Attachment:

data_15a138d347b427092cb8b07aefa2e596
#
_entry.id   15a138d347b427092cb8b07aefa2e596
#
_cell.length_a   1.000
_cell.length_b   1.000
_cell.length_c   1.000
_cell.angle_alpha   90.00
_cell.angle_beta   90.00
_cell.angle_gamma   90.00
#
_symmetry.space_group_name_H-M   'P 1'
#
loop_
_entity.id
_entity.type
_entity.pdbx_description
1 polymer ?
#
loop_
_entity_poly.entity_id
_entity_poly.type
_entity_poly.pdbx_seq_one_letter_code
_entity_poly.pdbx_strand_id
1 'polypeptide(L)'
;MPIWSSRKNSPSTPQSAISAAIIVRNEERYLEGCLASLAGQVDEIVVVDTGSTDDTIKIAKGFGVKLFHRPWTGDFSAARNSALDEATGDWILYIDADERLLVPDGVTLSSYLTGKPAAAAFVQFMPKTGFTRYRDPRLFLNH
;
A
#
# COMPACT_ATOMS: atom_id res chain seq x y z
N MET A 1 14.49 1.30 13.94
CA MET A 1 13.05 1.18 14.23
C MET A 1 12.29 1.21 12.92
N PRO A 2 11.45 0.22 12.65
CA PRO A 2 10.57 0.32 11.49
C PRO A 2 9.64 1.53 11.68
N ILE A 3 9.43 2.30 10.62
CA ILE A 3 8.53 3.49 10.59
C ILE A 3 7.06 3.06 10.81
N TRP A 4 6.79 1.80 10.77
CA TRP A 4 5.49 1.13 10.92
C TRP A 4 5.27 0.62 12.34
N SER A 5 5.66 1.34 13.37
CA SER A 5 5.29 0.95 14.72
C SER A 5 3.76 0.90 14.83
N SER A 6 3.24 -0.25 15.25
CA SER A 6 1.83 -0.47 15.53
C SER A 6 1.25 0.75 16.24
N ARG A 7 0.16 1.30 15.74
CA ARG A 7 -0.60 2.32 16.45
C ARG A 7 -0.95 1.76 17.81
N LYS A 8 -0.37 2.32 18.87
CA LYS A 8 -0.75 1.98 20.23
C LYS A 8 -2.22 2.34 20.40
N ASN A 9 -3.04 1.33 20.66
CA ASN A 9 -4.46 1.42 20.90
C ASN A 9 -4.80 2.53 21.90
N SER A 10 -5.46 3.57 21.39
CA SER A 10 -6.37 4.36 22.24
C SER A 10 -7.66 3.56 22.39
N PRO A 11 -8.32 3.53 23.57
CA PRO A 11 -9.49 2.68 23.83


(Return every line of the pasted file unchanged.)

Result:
data_15a138d347b427092cb8b07aefa2e596
#
_entry.id   15a138d347b427092cb8b07aefa2e596
#
_cell.length_a   1.000
_cell.length_b   1.000
_cell.length_c   1.000
_cell.angle_alpha   90.00
_cell.angle_beta   90.00
_cell.angle_gamma   90.00
#
_symmetry.space_group_name_H-M   'P 1'
#
loop_
_entity.id
_entity.type
_entity.pdbx_description
1 polymer ?
#
loop_
_entity_poly.entity_id
_entity_poly.type
_entity_poly.pdbx_seq_one_letter_code
_entity_poly.pdbx_strand_id
1 'polypeptide(L)'
;MPIWSSRKNSPSTPQSAISAAIIVRNEERYLEGCLASLAGQVDEIVVVDTGSTDDTIKIAKGFGVKLFHRPWTGDFSAARNSALDEATGDWILYIDADERLLVPDGVTLSSYLTGKPAAAAFVQFMPKTGFTRYRDPRLFLNH
;
A
#
# COMPACT_ATOMS: atom_id res chain seq x y z
N MET A 1 14.49 1.30 13.94
CA MET A 1 13.05 1.18 14.23
C MET A 1 12.29 1.21 12.92
N PRO A 2 11.45 0.22 12.65
CA PRO A 2 10.57 0.32 11.49
C PRO A 2 9.64 1.53 11.68
N ILE A 3 9.43 2.30 10.62
CA ILE A 3 8.53 3.49 10.59
C ILE A 3 7.06 3.06 10.81
N TRP A 4 6.79 1.80 10.77
CA TRP A 4 5.49 1.13 10.92
C TRP A 4 5.27 0.62 12.34
N SER A 5 5.66 1.34 13.37
CA SER A 5 5.29 0.95 14.72
C SER A 5 3.76 0.90 14.83
N SER A 6 3.24 -0.25 15.25
CA SER A 6 1.83 -0.47 15.53
C SER A 6 1.25 0.75 16.24
N ARG A 7 0.16 1.30 15.74
CA ARG A 7 -0.60 2.32 16.45
C ARG A 7 -0.95 1.76 17.81
N LYS A 8 -0.37 2.32 18.87
CA LYS A 8 -0.75 1.98 20.23
C LYS A 8 -2.22 2.34 20.40
N ASN A 9 -3.04 1.33 20.66
CA ASN A 9 -4.46 1.42 20.90
C ASN A 9 -4.80 2.53 21.90
N SER A 10 -5.46 3.57 21.39
CA SER A 10 -6.37 4.36 22.24
C SER A 10 -7.66 3.56 22.39
N PRO A 11 -8.32 3.53 23.57
CA PRO A 11 -9.49 2.68 23.83